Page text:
This “recent misconduct allegations” section in tech news reports is becoming scary normal to find in articles about tech CEOs and what they get up to. This particular overview is via an Oregonian piece about the recent allegations against Urban Airship CEO Scott Kveton.
Another day, another reminder that emotional labor is severely undervalued in tech.
Kronda breaks down why derailing a social justice conversation with phrases like “you catch more flies with honey than with vinegar” and “you’re alienating potential allies” are super harmful and their own form of microagression. Definitely keep this link around to send to people you don’t feel like educating about this important part of activism.
Moving the Needle
A few weeks ago popular design magazine A List Apart published “We Have Work to Do: #yesallwomen and the Web”. It wasn’t just a report of the #yesallwomen movement, like some other tech blogs. The ALA was the only tech publication that I saw not only mentioned #yesallwomen (few did even that) but agreed and pledged a new editorial agenda because of it. They are now committed to amplifying the words of people who respect all members of our tech community and to seeking out diverse contributors. And it struck a chord! The comments are full of nice people applauding ALA for publicly supporting diversity. Tech culture win, right?
“Today, only 0.4% of female college freshmen plan to major in CS. This lack of participation in such an important and growing field has serious consequences for the future of technical innovation. If women aren’t represented in technology, their ideas, concerns, and designs won’t be included when we create the cities, cars, infrastructure, medicines, communications, companies, and governments of tomorrow.”
Made with Code is a new initiative from Google that aims to bring more girls into computer science. There are a lot of programs like this, but the Made for Code site seems well put together and thoughtful. There are in-browser projects that new programers can play with, tons of inspirational videos, and links to local events and classes. Also it looks like Google is partnering with a few existing organizations to make this all happen, which is really nice to see. There’s also a thorough overview of why coding is important and empowering for parents that aren’t quite on board. I’m really curious to see how hard Google pushes this. With their resources… well, it would be very exciting to see real change happen in the next few years.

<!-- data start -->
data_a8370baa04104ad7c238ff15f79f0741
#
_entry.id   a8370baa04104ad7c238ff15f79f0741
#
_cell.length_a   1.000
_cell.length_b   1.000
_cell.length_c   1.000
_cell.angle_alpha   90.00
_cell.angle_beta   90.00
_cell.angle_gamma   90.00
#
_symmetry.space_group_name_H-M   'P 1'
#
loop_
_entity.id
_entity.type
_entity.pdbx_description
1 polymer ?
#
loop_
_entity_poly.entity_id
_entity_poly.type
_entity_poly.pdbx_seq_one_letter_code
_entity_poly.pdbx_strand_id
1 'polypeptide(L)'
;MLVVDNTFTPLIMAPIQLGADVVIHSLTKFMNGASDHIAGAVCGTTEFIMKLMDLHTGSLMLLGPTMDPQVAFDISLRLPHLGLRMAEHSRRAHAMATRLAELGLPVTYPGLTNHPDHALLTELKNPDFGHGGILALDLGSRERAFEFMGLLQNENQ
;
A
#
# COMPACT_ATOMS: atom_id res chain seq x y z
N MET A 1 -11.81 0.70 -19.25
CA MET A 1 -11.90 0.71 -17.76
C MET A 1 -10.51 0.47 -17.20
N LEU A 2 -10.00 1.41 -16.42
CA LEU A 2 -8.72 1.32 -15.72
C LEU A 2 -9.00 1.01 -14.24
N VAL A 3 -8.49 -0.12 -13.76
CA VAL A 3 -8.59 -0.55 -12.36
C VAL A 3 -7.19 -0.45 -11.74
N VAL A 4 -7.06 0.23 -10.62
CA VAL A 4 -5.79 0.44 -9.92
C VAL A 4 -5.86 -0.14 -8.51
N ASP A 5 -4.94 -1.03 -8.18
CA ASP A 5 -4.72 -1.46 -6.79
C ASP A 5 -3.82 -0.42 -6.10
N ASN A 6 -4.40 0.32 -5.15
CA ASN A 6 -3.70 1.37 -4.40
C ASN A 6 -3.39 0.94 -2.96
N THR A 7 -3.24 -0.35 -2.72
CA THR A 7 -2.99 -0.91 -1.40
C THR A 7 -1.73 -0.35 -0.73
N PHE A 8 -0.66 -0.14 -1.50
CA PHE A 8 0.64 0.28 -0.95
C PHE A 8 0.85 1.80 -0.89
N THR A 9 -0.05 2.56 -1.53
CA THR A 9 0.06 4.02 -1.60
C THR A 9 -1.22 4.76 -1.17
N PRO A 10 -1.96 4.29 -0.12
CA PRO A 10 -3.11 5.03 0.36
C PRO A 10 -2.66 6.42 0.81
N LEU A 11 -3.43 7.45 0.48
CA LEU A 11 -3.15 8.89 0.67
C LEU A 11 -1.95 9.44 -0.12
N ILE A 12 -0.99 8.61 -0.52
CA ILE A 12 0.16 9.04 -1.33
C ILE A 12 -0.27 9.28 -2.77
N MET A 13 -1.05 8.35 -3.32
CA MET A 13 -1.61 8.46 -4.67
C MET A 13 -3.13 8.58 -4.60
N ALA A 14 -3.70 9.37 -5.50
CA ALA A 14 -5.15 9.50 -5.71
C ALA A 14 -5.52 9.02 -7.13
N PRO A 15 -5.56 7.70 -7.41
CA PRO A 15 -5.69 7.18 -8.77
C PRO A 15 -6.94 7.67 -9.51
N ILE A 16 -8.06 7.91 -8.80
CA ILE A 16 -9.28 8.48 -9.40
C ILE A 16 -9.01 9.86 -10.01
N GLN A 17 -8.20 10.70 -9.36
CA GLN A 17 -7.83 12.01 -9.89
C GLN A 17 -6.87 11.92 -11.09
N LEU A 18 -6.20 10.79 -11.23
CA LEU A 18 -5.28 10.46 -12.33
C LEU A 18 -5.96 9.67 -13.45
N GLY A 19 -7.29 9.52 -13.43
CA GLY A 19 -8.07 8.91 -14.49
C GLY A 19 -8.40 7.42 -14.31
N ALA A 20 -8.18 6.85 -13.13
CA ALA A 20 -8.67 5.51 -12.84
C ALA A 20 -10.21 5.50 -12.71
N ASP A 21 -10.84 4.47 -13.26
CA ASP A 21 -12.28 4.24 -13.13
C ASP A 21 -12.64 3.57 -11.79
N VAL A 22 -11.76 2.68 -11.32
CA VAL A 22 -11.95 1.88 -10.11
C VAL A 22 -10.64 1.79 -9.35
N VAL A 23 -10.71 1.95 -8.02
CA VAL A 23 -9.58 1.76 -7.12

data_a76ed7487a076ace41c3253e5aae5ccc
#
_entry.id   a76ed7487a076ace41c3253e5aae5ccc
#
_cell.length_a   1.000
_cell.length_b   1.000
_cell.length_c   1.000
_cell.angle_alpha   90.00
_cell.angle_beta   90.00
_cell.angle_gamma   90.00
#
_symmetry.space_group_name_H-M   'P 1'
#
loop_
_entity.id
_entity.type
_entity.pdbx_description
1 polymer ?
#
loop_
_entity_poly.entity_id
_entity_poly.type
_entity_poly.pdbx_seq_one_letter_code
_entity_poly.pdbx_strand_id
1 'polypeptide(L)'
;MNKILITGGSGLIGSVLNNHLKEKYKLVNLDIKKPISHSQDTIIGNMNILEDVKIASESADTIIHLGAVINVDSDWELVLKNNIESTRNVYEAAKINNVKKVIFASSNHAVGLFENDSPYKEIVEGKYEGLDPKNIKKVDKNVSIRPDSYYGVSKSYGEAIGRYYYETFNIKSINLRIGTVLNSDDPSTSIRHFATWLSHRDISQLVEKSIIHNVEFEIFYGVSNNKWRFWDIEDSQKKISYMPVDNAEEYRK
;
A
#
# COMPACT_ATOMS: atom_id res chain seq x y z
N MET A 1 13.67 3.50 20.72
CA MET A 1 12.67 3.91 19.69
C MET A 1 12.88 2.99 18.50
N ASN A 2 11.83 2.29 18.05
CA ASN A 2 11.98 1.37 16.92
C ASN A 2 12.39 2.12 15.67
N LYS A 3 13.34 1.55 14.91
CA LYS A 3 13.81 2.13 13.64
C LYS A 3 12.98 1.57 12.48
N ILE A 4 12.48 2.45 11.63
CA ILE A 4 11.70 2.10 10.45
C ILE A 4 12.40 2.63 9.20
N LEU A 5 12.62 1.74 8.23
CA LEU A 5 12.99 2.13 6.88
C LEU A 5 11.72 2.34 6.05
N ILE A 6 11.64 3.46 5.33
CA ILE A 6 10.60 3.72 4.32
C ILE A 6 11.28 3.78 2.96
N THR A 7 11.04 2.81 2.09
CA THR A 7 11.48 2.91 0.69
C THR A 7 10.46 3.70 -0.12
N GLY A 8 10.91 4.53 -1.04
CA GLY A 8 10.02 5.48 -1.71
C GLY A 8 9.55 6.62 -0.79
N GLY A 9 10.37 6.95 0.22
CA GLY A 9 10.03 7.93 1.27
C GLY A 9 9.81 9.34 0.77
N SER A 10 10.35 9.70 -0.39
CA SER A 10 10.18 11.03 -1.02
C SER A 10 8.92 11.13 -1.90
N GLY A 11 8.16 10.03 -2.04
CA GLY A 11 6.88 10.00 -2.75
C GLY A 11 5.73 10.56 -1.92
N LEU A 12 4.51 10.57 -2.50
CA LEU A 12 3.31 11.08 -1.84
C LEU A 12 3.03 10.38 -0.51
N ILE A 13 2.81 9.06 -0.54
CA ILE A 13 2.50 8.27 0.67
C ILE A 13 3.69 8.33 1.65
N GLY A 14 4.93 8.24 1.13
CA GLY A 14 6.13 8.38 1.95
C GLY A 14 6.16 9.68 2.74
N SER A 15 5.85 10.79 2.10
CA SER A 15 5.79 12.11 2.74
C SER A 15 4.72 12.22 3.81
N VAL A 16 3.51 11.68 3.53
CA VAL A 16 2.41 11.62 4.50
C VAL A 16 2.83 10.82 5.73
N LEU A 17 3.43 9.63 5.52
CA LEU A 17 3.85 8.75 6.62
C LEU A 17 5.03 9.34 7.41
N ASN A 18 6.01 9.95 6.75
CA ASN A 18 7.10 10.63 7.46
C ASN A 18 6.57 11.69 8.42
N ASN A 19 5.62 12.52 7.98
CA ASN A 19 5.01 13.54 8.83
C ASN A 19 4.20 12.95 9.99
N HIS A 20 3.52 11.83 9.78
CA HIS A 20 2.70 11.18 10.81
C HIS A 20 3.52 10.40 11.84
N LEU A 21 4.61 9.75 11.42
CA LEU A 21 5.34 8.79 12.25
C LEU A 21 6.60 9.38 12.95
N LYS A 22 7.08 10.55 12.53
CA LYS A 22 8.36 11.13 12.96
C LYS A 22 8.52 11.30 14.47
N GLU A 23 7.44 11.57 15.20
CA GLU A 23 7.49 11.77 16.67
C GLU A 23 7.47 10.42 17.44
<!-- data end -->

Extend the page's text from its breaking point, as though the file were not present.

The always exciting WWDC Keynote took place this morning and it was jam packed with stuff! Apple announced software updates for pretty much their entire line up. While there was no hardware news (no iWatch! no retina iMac!) the software updates all look super interesting. Many of the changes feel more like maintenance than innovation, but don’t let that dampen the excitement. OS X Yosemite and iOS 8 both feel like solid iterations on the existing operating systems. Can’t wait to get my hands on the betas!
I’m most excited to explore the update design language in OS X Yosemite, the new email attachment annotation tools in Mail, and the expanded iCloud offering. What new features are you most excited for?
The web is slowly catching up to all the possibilities that typography brings. This great post walks through what small caps and texture figures are, when they are used in typesetting, and how to use them on the web. It’s a great overview for anyone working with front end code or designing for the web.
“A good example of anticipating and preventing unwanted behavior is the leakage prevention on Amazon’s checkout screens. Ever noticed that, when you’re checking out on Amazon, you no longer have a full header or footer? This prevents you from getting halfway through checkout, thinking you want to check on one more thing, wandering away from checkout, and then forgetting to complete the transaction. Once you’ve shown intent to purchase, they get you through the checkout flow with minimal distractions. They’re preventing unwanted behavior.”
This piece by Laura Klein is so on point y’all. She discusses why “mobile first” isn’t always the right way to go. By exploring flow and context designers can better understand what the end user needs at any given moment in your app. It’s good stuff! Go read.
Ever wish you could use a whale emoji to describe how you’re feeling but you aren’t on your phone? Characters is a little menu bar app that gives you access to all sorts of special characters, including everyone’s favorite little emoticons. Unfortunately these cuties won’t actually render when you use them in most places on your mac, but some websites (Twitter!) are starting to support the new unicode specification.